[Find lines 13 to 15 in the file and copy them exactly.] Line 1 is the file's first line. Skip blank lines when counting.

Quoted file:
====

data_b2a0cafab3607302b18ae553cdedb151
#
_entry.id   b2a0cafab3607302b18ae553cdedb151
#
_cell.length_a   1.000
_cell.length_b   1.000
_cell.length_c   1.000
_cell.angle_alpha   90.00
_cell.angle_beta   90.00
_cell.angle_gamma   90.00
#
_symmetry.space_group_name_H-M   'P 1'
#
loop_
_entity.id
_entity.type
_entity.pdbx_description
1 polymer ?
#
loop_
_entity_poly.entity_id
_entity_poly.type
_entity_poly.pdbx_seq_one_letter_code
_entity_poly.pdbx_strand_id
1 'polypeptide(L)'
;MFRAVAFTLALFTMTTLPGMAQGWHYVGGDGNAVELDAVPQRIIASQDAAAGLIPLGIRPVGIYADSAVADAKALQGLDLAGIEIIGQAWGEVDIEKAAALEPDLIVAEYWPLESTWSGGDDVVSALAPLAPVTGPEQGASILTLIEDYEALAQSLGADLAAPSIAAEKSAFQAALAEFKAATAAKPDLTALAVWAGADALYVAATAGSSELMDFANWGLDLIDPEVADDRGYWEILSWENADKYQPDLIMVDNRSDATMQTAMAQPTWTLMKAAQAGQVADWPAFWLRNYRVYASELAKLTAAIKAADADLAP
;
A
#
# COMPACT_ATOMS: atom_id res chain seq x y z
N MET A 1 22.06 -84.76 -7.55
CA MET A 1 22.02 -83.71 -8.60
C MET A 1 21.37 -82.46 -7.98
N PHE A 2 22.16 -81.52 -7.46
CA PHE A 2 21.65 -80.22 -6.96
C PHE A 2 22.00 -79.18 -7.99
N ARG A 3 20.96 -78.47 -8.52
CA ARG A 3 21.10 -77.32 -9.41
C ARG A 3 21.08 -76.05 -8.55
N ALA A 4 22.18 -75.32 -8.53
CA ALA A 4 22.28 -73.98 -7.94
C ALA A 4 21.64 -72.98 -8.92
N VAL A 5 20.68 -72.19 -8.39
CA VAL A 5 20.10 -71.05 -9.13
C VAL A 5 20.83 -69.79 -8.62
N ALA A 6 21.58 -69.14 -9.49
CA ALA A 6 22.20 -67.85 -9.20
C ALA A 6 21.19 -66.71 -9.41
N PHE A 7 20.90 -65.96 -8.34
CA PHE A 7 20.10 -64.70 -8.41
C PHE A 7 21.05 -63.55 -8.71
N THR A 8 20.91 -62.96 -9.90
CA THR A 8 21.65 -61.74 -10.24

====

#
loop_
_entity.id